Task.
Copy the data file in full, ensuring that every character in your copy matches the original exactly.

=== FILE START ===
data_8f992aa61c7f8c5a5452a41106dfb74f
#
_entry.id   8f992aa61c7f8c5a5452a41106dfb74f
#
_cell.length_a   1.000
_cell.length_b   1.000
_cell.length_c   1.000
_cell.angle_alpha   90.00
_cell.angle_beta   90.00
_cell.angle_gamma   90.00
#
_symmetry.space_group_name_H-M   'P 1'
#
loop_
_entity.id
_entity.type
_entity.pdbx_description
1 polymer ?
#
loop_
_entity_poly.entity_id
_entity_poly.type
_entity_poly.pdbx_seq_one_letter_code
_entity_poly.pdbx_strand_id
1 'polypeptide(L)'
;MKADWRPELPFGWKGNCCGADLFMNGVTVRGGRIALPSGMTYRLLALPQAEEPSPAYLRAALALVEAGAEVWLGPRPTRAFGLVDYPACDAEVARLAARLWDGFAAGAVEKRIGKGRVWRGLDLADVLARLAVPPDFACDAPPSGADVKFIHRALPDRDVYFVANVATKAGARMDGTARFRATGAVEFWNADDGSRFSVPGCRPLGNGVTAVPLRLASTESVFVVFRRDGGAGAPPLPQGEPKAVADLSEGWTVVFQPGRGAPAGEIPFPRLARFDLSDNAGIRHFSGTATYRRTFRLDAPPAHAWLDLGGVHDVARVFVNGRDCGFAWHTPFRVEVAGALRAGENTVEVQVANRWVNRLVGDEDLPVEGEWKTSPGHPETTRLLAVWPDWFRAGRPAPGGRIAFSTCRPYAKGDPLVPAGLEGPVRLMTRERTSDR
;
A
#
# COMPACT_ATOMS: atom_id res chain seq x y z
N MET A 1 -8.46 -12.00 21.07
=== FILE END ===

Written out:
data_8f992aa61c7f8c5a5452a41106dfb74f
#
_entry.id   8f992aa61c7f8c5a5452a41106dfb74f
#
_cell.length_a   1.000
_cell.length_b   1.000
_cell.length_c   1.000
_cell.angle_alpha   90.00
_cell.angle_beta   90.00
_cell.angle_gamma   90.00
#
_symmetry.space_group_name_H-M   'P 1'
#
loop_
_entity.id
_entity.type
_entity.pdbx_description
1 polymer ?
#
loop_
_entity_poly.entity_id
_entity_poly.type
_entity_poly.pdbx_seq_one_letter_code
_entity_poly.pdbx_strand_id
1 'polypeptide(L)'
;MKADWRPELPFGWKGNCCGADLFMNGVTVRGGRIALPSGMTYRLLALPQAEEPSPAYLRAALALVEAGAEVWLGPRPTRAFGLVDYPACDAEVARLAARLWDGFAAGAVEKRIGKGRVWRGLDLADVLARLAVPPDFACDAPPSGADVKFIHRALPDRDVYFVANVATKAGARMDGTARFRATGAVEFWNADDGSRFSVPGCRPLGNGVTAVPLRLASTESVFVVFRRDGGAGAPPLPQGEPKAVADLSEGWTVVFQPGRGAPAGEIPFPRLARFDLSDNAGIRHFSGTATYRRTFRLDAPPAHAWLDLGGVHDVARVFVNGRDCGFAWHTPFRVEVAGALRAGENTVEVQVANRWVNRLVGDEDLPVEGEWKTSPGHPETTRLLAVWPDWFRAGRPAPGGRIAFSTCRPYAKGDPLVPAGLEGPVRLMTRERTSDR
;
A
#
# COMPACT_ATOMS: atom_id res chain seq x y z
N MET A 1 -8.46 -12.00 21.07